Here's an interesting blog post about anger from a therapist named Robert Firestone. Number one in his list of effects of denying or suppressing anger is somaticizing -- creating physical symptoms.
"Holding back angry feelings creates tension, and this stress reaction plays a part in a wide range of psychosomatic ailments, such as headaches, hypertension, cardiovascular disease, and cancer."
Many of us have learned to pooh-pooh what may come along with anger that's held: the constriction, the pain, the frustrating lack of momentum. Ignoring it doesn't make it go away! Among my bodywork clients are some whose hunched neck/shoulders are actually compromising their heart/lung functional capacity --- which compounds with anxiety as the heart races or "I can't breathe!" For some, a holding pattern like this snowballs into a syndrome, a complex tangle of symptoms.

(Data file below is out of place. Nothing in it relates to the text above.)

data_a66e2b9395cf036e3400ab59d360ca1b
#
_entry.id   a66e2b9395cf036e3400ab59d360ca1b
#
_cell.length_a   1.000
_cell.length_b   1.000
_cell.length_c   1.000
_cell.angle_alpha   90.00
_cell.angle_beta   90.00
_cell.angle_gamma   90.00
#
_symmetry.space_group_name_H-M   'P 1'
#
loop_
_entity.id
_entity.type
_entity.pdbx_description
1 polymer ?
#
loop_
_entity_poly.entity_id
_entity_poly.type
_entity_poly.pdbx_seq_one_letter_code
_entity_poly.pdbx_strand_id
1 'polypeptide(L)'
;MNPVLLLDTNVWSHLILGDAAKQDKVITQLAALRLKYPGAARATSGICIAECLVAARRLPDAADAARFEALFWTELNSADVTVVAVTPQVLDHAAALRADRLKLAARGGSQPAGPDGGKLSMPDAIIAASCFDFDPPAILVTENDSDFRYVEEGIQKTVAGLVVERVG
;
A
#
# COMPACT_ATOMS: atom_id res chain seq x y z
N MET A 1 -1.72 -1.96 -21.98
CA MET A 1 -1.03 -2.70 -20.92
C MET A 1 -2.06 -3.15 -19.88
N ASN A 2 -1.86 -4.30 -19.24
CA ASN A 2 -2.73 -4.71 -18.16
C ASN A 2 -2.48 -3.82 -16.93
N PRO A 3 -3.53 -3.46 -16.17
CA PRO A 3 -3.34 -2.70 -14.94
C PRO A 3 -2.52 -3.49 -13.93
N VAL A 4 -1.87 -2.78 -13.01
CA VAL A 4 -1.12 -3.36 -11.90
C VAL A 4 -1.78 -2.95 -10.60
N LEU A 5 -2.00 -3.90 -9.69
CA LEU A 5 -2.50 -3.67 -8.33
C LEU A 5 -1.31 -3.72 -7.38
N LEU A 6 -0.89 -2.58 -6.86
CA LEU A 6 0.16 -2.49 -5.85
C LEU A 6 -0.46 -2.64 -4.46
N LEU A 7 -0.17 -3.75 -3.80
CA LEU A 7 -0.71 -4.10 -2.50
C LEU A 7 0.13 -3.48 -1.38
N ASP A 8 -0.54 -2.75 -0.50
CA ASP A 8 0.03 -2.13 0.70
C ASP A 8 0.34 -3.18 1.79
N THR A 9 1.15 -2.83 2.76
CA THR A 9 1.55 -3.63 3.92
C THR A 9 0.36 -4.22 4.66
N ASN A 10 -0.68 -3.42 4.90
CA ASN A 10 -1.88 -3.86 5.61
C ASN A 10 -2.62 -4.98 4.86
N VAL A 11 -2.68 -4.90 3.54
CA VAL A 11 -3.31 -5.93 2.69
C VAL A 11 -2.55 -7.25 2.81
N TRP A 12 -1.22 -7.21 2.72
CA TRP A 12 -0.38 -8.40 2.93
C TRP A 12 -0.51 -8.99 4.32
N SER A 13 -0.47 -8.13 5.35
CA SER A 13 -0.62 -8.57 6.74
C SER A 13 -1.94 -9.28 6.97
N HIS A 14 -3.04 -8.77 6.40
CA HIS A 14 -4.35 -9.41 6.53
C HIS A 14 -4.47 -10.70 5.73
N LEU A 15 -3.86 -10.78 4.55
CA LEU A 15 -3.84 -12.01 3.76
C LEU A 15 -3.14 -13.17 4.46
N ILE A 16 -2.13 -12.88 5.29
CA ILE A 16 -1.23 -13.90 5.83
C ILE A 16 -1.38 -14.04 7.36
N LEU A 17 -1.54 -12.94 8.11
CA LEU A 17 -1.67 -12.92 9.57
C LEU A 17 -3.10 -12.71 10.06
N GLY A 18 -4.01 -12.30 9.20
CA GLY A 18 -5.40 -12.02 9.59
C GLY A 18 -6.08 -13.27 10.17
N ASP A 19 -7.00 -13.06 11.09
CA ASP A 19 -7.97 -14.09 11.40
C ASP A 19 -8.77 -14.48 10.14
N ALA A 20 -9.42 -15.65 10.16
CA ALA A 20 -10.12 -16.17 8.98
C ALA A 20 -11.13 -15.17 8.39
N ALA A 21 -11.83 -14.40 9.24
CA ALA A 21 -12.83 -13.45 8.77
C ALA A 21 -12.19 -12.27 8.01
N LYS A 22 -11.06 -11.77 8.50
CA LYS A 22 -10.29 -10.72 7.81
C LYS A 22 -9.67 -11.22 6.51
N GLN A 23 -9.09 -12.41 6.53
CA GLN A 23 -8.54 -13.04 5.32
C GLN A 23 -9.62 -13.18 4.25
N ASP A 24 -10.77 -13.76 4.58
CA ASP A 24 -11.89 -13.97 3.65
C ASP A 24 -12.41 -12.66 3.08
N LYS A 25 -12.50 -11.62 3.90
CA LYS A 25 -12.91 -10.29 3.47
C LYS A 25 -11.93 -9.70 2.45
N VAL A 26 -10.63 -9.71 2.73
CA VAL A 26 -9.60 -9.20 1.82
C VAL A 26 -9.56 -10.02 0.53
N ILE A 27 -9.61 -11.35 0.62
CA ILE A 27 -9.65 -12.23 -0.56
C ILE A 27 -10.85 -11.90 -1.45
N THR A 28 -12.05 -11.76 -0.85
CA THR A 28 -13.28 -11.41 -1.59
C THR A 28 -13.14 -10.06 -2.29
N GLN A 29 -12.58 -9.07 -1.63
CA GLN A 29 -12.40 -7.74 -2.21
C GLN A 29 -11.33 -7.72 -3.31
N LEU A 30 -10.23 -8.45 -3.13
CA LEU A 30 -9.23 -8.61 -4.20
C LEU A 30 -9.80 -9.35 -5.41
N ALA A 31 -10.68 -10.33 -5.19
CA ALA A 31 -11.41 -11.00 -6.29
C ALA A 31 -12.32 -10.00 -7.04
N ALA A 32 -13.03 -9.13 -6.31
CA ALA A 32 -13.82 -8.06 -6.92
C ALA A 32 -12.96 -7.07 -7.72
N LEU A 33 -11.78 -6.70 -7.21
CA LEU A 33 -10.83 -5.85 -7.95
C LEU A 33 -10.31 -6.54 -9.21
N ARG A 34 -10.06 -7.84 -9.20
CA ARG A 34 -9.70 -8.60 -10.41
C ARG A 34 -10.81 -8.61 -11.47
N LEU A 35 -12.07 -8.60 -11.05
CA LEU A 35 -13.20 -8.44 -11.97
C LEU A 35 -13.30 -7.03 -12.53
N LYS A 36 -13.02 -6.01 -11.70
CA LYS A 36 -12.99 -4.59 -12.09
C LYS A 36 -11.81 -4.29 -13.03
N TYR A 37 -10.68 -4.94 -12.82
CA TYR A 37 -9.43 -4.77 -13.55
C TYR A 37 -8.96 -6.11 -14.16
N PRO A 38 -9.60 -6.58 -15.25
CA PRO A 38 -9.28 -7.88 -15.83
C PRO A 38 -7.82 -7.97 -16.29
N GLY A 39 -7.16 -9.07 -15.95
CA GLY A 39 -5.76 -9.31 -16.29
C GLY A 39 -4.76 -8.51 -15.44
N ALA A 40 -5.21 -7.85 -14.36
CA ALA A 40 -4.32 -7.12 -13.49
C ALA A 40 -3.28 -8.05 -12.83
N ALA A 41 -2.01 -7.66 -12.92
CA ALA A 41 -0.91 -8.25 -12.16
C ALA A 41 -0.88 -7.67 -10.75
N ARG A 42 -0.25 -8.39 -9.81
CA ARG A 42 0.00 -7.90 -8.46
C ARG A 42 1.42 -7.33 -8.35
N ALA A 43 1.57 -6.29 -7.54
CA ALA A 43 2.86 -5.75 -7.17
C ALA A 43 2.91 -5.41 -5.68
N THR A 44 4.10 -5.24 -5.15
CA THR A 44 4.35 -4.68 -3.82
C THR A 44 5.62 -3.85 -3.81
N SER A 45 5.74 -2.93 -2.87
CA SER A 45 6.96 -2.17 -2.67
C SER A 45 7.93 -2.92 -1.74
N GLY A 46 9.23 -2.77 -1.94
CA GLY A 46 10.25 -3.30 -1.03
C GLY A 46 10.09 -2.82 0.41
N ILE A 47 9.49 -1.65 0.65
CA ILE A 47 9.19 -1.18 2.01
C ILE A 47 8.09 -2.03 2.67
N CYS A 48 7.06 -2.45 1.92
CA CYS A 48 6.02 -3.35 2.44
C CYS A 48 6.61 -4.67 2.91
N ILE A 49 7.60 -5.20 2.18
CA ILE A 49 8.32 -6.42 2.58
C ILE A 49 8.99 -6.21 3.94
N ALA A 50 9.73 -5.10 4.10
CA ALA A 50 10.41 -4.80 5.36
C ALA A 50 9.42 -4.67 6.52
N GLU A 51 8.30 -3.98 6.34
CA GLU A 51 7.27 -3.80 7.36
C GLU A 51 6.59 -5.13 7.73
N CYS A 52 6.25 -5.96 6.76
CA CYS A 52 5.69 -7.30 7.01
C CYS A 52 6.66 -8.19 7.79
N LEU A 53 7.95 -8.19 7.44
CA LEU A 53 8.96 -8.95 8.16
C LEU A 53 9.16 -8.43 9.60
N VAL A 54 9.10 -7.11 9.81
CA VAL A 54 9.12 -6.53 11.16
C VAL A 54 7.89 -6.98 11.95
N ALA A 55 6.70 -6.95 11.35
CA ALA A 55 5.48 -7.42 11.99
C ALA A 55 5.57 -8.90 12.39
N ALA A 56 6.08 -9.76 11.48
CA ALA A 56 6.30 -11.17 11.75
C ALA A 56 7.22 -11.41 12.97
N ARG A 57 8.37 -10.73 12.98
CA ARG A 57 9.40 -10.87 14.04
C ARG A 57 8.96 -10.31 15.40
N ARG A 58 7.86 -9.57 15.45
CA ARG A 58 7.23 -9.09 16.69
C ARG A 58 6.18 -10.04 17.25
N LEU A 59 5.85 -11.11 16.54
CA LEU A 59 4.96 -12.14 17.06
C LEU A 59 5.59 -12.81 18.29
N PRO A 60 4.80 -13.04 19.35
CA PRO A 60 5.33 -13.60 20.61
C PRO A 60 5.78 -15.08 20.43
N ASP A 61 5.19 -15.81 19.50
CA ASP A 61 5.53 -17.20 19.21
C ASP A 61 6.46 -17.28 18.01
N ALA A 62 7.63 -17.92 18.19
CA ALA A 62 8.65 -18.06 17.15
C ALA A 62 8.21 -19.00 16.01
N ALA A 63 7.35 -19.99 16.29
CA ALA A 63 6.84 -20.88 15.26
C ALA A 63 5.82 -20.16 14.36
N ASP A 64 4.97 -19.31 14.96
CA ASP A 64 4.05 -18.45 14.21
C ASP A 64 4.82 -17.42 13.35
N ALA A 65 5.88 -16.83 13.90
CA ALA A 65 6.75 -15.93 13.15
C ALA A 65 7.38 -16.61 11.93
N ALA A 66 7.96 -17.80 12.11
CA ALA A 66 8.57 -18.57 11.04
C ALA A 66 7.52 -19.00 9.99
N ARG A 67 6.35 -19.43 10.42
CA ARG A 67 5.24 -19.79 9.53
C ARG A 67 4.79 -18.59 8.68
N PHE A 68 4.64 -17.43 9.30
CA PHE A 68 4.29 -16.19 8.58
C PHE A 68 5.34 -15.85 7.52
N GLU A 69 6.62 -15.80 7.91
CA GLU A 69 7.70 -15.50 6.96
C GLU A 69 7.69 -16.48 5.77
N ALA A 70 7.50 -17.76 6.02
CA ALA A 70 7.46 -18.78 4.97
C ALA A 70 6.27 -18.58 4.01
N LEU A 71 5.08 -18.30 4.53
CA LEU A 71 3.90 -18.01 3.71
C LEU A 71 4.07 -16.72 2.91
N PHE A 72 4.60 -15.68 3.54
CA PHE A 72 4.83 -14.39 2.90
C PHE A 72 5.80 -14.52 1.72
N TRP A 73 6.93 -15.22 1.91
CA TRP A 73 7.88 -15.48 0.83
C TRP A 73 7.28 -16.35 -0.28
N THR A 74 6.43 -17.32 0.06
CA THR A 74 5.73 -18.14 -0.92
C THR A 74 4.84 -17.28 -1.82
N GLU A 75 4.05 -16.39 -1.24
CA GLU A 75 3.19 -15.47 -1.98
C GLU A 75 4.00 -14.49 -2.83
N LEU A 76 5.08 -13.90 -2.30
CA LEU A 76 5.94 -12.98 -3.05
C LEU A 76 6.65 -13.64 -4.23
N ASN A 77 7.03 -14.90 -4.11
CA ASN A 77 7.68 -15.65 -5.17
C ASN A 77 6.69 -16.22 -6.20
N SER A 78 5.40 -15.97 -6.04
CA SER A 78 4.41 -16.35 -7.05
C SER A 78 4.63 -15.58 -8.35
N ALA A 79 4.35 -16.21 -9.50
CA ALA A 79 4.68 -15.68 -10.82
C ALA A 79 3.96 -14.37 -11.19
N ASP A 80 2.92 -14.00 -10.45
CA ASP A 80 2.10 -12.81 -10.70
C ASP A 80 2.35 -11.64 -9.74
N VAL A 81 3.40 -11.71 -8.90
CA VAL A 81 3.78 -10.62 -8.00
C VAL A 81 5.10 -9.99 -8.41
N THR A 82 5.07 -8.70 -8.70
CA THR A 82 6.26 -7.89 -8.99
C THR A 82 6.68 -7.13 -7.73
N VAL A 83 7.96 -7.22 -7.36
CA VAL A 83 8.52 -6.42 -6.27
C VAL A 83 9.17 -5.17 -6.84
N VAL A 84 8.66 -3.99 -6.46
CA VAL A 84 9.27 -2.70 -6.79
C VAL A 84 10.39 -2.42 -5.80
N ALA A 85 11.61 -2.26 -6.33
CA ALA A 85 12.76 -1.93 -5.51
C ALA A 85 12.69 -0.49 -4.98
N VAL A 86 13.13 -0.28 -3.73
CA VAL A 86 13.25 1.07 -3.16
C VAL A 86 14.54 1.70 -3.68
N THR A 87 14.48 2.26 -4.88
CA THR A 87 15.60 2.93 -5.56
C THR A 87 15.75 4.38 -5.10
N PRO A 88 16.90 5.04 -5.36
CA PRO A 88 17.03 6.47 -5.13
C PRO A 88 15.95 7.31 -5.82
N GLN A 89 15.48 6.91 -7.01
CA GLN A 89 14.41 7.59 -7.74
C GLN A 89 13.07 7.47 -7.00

To successfully address physical symptoms, my therapeutic approach will often integrate multiple elements of human experience: emotion, meaning, behavior, sensation, image. Combining Somatic Experiencing with gentle bodywork is what I find most effective.
A few more thoughts about allowing anger to be part of the mix of feelings we experience:
1) Feeling a feeling -- any feeling -- It's not right or wrong, it just is! This is part of the job of our physical bodies. When we sense a feeling, the body gets a message to move. Toward something attractive, away if not attractive. Checking in with where in your body might want to move right now is a great place to start. For example, a nice breath out! -- Aahhh!
2) Feeling an impulse to move is not the same as following through with aggressive actions! To develop more impulse control, experiment with letting go of some control! Sound counter-intuitive? In a Somatic Experiencing session, we might explore feeling that edge between extreme-absolute-control and a-little-bit-of-movement.
3) What's the opposite of anger? Again, not a right or wrong answer here, just an invitation to explore that for a moment, sitting away from your screen to feel whatever it is for you. Give yourself enough time so that when you come back to a feeling of anger, there's this other feeling your body remembers as well. Something to gently swing back to.